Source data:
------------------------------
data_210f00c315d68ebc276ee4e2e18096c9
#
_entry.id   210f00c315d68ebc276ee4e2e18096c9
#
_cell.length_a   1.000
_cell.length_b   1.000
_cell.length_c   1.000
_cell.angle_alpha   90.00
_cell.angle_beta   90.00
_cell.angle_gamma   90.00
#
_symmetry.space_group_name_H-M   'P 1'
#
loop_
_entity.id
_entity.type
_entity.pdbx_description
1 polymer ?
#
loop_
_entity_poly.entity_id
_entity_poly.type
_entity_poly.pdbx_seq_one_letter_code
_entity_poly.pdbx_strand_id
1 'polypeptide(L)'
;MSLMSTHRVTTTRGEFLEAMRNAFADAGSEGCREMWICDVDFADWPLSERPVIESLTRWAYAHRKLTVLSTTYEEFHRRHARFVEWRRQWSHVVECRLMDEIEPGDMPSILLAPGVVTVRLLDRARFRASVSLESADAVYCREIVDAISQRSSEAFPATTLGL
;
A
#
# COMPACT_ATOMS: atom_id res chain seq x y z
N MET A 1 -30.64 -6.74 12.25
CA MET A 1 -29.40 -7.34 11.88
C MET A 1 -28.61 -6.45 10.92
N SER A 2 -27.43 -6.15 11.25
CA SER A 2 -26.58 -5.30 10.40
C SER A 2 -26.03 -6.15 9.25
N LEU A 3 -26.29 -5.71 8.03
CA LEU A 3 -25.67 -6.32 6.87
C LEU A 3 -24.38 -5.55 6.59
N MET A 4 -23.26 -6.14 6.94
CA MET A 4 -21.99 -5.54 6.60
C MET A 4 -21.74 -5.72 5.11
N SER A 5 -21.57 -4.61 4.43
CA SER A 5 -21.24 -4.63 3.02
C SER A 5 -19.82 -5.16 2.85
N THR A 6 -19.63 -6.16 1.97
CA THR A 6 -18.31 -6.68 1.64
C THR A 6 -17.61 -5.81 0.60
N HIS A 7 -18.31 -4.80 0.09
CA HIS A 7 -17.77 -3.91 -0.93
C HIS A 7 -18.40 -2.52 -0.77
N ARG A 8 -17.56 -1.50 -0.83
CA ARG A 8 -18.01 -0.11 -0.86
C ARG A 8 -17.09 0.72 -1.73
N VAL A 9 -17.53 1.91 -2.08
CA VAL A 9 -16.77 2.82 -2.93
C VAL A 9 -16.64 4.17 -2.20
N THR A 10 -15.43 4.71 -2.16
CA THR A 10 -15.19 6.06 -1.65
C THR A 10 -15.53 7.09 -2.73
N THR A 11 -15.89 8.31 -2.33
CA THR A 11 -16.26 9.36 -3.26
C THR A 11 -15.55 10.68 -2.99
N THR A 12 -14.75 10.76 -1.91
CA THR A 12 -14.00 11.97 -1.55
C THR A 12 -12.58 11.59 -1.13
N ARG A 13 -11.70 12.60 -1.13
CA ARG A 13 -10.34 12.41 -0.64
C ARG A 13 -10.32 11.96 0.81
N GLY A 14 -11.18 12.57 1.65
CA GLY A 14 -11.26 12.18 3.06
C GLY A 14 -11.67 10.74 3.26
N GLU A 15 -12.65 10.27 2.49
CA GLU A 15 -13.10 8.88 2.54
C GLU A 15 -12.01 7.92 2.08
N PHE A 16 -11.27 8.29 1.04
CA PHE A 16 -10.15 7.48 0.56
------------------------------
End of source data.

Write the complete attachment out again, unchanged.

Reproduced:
data_210f00c315d68ebc276ee4e2e18096c9
#
_entry.id   210f00c315d68ebc276ee4e2e18096c9
#
_cell.length_a   1.000
_cell.length_b   1.000
_cell.length_c   1.000
_cell.angle_alpha   90.00
_cell.angle_beta   90.00
_cell.angle_gamma   90.00
#
_symmetry.space_group_name_H-M   'P 1'
#
loop_
_entity.id
_entity.type
_entity.pdbx_description
1 polymer ?
#
loop_
_entity_poly.entity_id
_entity_poly.type
_entity_poly.pdbx_seq_one_letter_code
_entity_poly.pdbx_strand_id
1 'polypeptide(L)'
;MSLMSTHRVTTTRGEFLEAMRNAFADAGSEGCREMWICDVDFADWPLSERPVIESLTRWAYAHRKLTVLSTTYEEFHRRHARFVEWRRQWSHVVECRLMDEIEPGDMPSILLAPGVVTVRLLDRARFRASVSLESADAVYCREIVDAISQRSSEAFPATTLGL
;
A
#
# COMPACT_ATOMS: atom_id res chain seq x y z
N MET A 1 -30.64 -6.74 12.25
CA MET A 1 -29.40 -7.34 11.88
C MET A 1 -28.61 -6.45 10.92
N SER A 2 -27.43 -6.15 11.25
CA SER A 2 -26.58 -5.30 10.40
C SER A 2 -26.03 -6.15 9.25
N LEU A 3 -26.29 -5.71 8.03
CA LEU A 3 -25.67 -6.32 6.87
C LEU A 3 -24.38 -5.55 6.59
N MET A 4 -23.26 -6.14 6.94
CA MET A 4 -21.99 -5.54 6.60
C MET A 4 -21.74 -5.72 5.11
N SER A 5 -21.57 -4.61 4.43
CA SER A 5 -21.24 -4.63 3.02
C SER A 5 -19.82 -5.16 2.85
N THR A 6 -19.63 -6.16 1.97
CA THR A 6 -18.31 -6.68 1.64
C THR A 6 -17.61 -5.81 0.60
N HIS A 7 -18.31 -4.80 0.09
CA HIS A 7 -17.77 -3.91 -0.93
C HIS A 7 -18.40 -2.52 -0.77
N ARG A 8 -17.56 -1.50 -0.83
CA ARG A 8 -18.01 -0.11 -0.86
C ARG A 8 -17.09 0.72 -1.73
N VAL A 9 -17.53 1.91 -2.08
CA VAL A 9 -16.77 2.82 -2.93
C VAL A 9 -16.64 4.17 -2.20
N THR A 10 -15.43 4.71 -2.16
CA THR A 10 -15.19 6.06 -1.65
C THR A 10 -15.53 7.09 -2.73
N THR A 11 -15.89 8.31 -2.33
CA THR A 11 -16.26 9.36 -3.26
C THR A 11 -15.55 10.68 -2.99
N THR A 12 -14.75 10.76 -1.91
CA THR A 12 -14.00 11.97 -1.55
C THR A 12 -12.58 11.59 -1.13
N ARG A 13 -11.70 12.60 -1.13
CA ARG A 13 -10.34 12.41 -0.64
C ARG A 13 -10.32 11.96 0.81
N GLY A 14 -11.18 12.57 1.65
CA GLY A 14 -11.26 12.18 3.06
C GLY A 14 -11.67 10.74 3.26
N GLU A 15 -12.65 10.27 2.49
CA GLU A 15 -13.10 8.88 2.54
C GLU A 15 -12.01 7.92 2.08
N PHE A 16 -11.27 8.29 1.04
CA PHE A 16 -10.15 7.48 0.56